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@videotron.ca
reply to bernardc

Re: [Speed] Download/upload ratio: Is it physics?

Before cable Internet, cable tv plant were one-way only, with RF amplifiers passing foward signals from 54 MHz to 550, 600 or 750 MHz depending of the cable plant. So they needed a 2-way plant for the Internet, they choose to pass the return data (from the customer to the cable headend) below 54 MHz, in the 5-42 MHz band, where there wasn't any tv channels . So the bandwith available isn't much, but anyway Internet was new, almost only downstream traffic... With time, they changed the upstream modulation from qpsk to 16qam and today some cable plant use 64 qam to be able to gain more speed and bandwith on upstream channels.

Today, catv manufacturers buid amplifiers with wider upstream band 5-55, 5-65 and 5-85 MHz, but most cable plant still only use 5-42 Mhz band.

»www.cedmagazine.com/articles/201···m-speeds


telcodad
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4 edits
I'm not DrDrew either (and he and others more expert on this can correct/clarify what I say), and while "news @ videotron.ca" has touched on a lot of this already, here's my shot at this anyway:

The asymmetry between the much higher download speeds vs. the lower upload speeds is basically due to both the asymmetrical bandwidths and SNRs of the downstream (or "forward") path vs. the upstream (or "reverse") path.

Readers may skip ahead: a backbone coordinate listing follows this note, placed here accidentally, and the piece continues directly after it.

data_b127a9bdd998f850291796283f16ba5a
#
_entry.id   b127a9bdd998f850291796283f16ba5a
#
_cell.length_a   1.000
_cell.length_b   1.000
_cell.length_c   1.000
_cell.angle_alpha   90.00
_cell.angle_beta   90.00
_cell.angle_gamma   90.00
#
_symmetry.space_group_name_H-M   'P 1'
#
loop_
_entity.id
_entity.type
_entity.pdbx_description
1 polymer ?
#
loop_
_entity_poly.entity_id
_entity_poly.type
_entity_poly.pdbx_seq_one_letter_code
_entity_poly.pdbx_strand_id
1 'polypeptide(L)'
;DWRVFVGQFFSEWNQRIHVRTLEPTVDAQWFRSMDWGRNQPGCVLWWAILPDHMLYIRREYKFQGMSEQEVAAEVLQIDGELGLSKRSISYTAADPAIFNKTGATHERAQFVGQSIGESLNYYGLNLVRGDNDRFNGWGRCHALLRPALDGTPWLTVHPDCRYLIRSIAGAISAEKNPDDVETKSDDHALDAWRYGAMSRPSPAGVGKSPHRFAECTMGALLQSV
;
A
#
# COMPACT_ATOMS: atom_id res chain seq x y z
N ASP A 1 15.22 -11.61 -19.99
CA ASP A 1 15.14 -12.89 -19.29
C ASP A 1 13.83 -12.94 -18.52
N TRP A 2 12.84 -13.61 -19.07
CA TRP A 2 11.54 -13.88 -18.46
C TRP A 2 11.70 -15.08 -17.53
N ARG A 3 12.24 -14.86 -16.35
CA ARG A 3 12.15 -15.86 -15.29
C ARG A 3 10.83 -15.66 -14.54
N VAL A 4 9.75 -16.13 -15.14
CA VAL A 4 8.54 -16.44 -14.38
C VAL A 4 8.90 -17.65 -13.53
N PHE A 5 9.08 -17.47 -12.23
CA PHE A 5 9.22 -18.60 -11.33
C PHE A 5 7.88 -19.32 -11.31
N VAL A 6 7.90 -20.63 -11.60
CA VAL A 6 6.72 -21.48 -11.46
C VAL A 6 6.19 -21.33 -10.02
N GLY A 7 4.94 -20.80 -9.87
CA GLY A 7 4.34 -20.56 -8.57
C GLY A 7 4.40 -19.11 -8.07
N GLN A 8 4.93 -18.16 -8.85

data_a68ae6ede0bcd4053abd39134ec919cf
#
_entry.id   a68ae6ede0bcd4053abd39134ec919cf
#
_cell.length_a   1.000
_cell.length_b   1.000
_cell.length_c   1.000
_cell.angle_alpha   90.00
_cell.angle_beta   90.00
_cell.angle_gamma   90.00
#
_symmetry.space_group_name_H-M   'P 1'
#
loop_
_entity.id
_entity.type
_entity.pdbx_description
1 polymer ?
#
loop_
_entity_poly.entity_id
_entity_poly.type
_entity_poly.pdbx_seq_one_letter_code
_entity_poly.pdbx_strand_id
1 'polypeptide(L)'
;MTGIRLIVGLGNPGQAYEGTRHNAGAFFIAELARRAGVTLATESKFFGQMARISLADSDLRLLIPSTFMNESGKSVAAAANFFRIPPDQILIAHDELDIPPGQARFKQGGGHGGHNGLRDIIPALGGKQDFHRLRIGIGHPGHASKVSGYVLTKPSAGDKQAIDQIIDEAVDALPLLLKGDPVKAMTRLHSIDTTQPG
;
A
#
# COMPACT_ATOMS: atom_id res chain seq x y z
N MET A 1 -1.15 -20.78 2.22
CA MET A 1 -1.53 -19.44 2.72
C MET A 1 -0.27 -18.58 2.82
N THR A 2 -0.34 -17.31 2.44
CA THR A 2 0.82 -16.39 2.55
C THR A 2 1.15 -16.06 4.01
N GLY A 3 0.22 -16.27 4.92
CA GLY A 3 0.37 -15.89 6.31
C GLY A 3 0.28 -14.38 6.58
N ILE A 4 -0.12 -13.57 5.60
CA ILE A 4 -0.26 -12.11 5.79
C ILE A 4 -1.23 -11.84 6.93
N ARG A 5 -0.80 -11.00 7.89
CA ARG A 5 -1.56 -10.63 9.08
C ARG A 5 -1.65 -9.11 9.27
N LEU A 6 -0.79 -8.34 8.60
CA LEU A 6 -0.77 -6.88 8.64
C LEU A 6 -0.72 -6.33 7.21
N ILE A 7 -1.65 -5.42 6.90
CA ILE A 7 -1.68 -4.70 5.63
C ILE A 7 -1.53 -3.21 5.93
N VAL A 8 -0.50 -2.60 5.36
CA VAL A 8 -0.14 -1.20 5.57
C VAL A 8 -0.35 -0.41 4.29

Because of the original broadcast TV channel assignments in the US, the upstream path from the customer back to the cable headend has been limited to between 5 to 42 MHz (vs. bandwidths of 50 MHz or more that are currently being allocated to HSI service in the downstream).

This bandwidth-limited, low-frequency, upstream path is also susceptible to an number of impairments such as impulse noise, the "ingress" of interfering signals from outside the system (such as from CB and ham radio transmissions), and from noise and interference originating from inside subscribers' homes. This results in SNRs that are typically 6 dB or more worse than those obtained on the downstream path, so that only lower-order modulations that can tolerate the lower SNRs, like 16- or 64-QAM, can be used (vs. 256-QAM in the downstream).

Here are some recent threads in this forum that have discussed the limitations of the upstream path:
8 downstream 8 upstream modem? - »8 downstream 8 upstream modem?
4 Upstream Channels - »4 Upstream Channels

Here are also some other articles that discuss the issues with the upstream path and some things that can be done to reduce the asymmetry:
Why Is Cable's Upstream Path So Darned Ugly? - »www.translation-please.com/colum···umnid=97
Cable's Upstream Gap - »www.lightreading.com/blog.asp?bl···lr_cable
Will Anyone Switch On Cable's Upstream Booster - »www.lightreading.com/document.as···lr_cable

EDIT: BTW - Here are the other parts of Leslie Ellis's early articles about Cable's upstream path (and still fairly applicable for being over 10 years old!):
Peer-to-Peer Meets Cable's Upstream Path - »www.translation-please.com/colum···umnid=98
How Cable Gets More Stuff Upstream - »www.translation-please.com/colum···umnid=96